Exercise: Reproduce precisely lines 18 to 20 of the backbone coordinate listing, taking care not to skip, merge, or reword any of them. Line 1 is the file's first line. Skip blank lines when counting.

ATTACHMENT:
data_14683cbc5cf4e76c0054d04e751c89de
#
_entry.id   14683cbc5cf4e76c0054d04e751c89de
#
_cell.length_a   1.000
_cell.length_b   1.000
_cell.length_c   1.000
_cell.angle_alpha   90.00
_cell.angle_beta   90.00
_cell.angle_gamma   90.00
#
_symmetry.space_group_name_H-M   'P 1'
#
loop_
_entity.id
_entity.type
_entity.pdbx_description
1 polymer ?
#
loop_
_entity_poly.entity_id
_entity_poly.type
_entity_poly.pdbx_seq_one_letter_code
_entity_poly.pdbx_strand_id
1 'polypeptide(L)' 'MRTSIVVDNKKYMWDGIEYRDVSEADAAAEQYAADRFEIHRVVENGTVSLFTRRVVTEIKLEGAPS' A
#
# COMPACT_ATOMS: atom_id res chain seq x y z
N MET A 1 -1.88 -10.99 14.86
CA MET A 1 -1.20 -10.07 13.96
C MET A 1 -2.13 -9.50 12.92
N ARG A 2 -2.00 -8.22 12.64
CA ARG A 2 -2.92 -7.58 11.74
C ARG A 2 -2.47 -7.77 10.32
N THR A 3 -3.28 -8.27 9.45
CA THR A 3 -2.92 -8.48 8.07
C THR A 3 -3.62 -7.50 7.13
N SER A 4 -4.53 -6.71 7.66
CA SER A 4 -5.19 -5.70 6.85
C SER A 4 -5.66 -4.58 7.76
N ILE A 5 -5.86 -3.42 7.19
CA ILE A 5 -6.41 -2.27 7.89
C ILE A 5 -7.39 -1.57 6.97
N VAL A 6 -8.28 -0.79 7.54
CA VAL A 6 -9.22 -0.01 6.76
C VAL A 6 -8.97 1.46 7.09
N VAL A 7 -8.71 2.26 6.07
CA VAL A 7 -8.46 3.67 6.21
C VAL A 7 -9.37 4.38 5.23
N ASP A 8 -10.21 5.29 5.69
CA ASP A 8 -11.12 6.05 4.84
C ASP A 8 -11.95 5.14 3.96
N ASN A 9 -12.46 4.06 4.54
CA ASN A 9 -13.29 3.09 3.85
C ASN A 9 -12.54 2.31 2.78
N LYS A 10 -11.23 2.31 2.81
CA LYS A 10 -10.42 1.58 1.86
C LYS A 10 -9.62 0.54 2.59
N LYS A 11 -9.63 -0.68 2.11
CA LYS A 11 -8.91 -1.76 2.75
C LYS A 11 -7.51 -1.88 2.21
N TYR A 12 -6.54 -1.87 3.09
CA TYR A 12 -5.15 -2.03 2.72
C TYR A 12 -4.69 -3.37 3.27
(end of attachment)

1 polymer ?
#
loop_